Discover our postgraduate students' completed research projects and published research.
Alessandra Giorgioni explored the theories and practices of literary translation as collaborative creative writing.
Anna Gubinskaya studied translations of medieval Japanese Literature.
Claudia Jardine studied Anna Komnene and the author of the Alexiad: double consciousness and the construction of the authorial persona.
Dana analysed the representation of the Catalan nation in three novels by the Catalan writer Juan Marsé.
Eilish Draper used inscriptions to examine the interaction between mythological evidence and Gaia’s presence in Greek cult.
Eleonora Bello studied the relationship between cultural perceptions of mental disorders and psychiatric experiences.
Emma Powell explored ‘akapapa’anga—the Cook Islands Māori practice of genealogy making.
Fahim Afarinasadi helped advance multi-modal, cross-cultural translation with a case study in localising football club websites.
Francesca Benocci produced an annotated anthology of contemporary Aotearoa New Zealand women poets translated into Italian.
Jessica Marinaccio’s research focused on Tuvalu–Taiwan cultural diplomacy through performance.
Johannes Contag created an annotated retranslation of the stories of Heinrich von Kleist with a focus on syntactic complexity.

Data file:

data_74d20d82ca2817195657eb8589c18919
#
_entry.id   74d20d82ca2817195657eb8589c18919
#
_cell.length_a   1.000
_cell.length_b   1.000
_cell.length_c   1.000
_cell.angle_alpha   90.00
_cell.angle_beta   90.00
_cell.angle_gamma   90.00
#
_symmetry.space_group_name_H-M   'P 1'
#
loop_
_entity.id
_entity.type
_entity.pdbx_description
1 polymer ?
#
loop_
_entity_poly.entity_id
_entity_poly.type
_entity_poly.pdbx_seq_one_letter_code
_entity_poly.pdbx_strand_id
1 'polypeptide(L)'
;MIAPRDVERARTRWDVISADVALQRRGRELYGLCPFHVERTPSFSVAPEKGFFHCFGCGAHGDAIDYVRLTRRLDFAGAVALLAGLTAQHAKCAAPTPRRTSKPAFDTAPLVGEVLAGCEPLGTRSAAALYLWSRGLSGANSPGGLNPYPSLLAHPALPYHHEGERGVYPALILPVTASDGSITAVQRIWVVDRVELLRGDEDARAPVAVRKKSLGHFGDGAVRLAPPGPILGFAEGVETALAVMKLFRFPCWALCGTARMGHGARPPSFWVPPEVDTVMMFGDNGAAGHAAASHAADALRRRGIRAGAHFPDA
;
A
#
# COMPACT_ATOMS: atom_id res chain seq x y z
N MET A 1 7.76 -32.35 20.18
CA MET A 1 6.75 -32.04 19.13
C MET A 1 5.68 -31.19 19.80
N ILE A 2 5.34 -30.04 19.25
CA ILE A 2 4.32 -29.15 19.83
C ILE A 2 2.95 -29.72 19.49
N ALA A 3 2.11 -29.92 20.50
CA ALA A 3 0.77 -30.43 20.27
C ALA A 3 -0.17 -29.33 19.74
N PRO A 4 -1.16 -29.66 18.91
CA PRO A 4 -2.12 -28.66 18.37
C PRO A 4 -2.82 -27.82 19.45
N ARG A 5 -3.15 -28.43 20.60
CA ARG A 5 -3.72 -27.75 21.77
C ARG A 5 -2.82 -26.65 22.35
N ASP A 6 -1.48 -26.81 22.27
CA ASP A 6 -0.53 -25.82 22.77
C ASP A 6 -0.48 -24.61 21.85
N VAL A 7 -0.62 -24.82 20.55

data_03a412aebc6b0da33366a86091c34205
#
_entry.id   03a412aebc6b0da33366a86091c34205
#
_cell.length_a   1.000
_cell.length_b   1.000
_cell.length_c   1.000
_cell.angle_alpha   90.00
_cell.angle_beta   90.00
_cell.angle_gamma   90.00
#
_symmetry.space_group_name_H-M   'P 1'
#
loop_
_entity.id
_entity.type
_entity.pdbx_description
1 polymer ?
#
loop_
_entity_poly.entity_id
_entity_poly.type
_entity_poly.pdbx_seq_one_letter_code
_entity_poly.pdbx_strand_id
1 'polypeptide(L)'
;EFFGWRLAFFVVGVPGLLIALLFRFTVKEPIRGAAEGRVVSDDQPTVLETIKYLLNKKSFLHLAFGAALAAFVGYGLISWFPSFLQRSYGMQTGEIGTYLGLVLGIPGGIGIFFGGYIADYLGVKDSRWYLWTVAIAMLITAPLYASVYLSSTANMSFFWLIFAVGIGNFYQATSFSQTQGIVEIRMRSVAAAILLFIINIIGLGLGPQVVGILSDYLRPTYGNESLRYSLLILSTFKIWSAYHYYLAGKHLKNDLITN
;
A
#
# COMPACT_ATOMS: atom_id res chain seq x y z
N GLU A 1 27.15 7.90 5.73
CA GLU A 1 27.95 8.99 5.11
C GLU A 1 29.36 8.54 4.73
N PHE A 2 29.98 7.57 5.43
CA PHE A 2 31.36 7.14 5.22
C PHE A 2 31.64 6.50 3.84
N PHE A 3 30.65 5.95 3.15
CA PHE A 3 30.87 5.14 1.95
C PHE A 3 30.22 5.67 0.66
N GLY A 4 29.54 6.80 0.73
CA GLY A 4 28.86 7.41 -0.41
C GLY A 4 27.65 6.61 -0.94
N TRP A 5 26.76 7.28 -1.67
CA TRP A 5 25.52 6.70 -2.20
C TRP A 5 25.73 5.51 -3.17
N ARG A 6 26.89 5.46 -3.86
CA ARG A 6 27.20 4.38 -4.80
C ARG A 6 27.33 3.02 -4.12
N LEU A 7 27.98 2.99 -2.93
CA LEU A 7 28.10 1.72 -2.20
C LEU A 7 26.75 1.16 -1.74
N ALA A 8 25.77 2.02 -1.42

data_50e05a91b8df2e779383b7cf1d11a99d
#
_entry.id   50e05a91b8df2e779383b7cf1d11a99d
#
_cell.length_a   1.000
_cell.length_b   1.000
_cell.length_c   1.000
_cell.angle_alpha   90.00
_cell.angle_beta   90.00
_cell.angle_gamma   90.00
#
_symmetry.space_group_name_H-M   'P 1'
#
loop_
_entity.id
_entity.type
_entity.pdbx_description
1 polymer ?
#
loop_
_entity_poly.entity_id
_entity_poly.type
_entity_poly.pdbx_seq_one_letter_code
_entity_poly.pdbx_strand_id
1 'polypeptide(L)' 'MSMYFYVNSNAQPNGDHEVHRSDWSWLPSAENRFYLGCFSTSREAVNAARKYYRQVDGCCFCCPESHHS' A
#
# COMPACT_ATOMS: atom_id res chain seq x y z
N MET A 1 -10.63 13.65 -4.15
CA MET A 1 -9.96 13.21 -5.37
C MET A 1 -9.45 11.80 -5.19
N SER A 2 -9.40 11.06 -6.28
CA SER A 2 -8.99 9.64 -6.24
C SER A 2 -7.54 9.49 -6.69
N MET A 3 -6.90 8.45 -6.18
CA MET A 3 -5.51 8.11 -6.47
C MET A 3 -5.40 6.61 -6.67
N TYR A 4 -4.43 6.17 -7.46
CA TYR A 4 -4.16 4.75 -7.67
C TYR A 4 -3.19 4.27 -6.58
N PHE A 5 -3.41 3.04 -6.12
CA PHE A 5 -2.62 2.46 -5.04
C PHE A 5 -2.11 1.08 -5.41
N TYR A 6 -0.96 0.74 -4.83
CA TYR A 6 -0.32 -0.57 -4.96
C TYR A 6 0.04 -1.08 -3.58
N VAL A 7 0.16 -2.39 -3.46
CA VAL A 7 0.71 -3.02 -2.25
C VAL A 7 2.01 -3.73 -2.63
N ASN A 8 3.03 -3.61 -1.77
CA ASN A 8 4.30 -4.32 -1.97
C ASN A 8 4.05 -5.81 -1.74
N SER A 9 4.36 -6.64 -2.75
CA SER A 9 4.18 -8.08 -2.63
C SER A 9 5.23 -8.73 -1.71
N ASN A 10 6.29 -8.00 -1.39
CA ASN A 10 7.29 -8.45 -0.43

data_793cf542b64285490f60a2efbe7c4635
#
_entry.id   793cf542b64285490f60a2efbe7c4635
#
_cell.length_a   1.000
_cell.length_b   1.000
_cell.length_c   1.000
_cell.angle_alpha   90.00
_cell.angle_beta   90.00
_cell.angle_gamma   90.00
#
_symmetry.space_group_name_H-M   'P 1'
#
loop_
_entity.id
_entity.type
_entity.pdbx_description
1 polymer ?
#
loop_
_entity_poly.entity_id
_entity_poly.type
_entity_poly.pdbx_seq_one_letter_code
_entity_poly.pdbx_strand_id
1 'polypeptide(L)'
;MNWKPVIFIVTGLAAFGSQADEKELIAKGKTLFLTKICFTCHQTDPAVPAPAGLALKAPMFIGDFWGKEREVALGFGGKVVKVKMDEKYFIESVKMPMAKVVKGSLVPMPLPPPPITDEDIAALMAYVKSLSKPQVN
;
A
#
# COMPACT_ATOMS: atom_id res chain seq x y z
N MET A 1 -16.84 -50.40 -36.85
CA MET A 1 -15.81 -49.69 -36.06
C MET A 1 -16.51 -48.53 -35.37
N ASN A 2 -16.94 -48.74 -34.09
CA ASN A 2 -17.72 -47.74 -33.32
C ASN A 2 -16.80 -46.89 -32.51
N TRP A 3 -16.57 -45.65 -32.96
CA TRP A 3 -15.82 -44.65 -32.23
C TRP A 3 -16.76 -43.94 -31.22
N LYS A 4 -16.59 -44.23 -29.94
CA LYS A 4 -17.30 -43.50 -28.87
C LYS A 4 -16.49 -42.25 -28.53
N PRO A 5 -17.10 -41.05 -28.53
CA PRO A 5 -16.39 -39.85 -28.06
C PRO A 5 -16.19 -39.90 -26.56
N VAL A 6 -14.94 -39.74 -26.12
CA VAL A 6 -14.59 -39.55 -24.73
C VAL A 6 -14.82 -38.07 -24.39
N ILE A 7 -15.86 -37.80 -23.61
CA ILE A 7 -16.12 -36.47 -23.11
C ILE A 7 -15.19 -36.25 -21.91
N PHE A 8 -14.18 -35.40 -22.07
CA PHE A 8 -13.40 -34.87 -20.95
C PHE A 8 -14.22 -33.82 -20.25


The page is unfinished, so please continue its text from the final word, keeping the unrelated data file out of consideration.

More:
Lehyla Heward researched Chinese and Korean intellectual history in Manchuria of the 1930s.
Lita Lyu investigated film adaptation from a gendered perspective and decoded gender roles and gender relations.
Luc Arnault researched loyalty, balance, and creativity in the translation of New Zealand poetry into French.
Lynne Bulloch analysed the historical novel L’architettrice by the contemporary Italian author Melania Mazzucco.
Manuia Heinrich Sue's research focussed on multilingualism in Polynesian literature through the study of Tahitian author Célestine Vaite's three novels.
Mengying Jiang researched English translations of contemporary Chinese women writers.
Mohsen Kafi explored the promotion and reception of translated fiction in New Zealand.
Nancy Marquez presented annotated translations of early 17th century letters composed in colonial Mexico.
Nastaran Arjomandi's work engaged with paratext, and the book cover as forms of intersemiotic translation.
Nate Rigler’s research project guides readers through complex worlds in which Coconut oil holds different forms of spiritual, cultural and social capital.
Rory McKenzie explored the challenges of subtitling humour using Fantozzi (1975) as a case study.
Sarah Mahalli researched Andean visual culture and counterhegemony in the works of Peruvian writer and anthropologist José María Arguedas.
Patricia Ramsay is analysing twenty-seven selected short stories of the fin de siècle Spanish writer Emilia Pardo Bazán.
Sian Robyns explored the use of annotation as a means of communicating the translation process and the role of the translator as writer/interpreter.
Setor Novieto researched the theoretical and conceptual issues of Cuban and Ghanaian post-colonial literature.
Vinko Kerr-Harris examined the impact of cultural exchange between Bronze Age Crete and Pharaonic Egypt upon the development of elite culture in Minoan society.
Ziming Liu worked on memory in the aftermath of the Athenian Amnesty.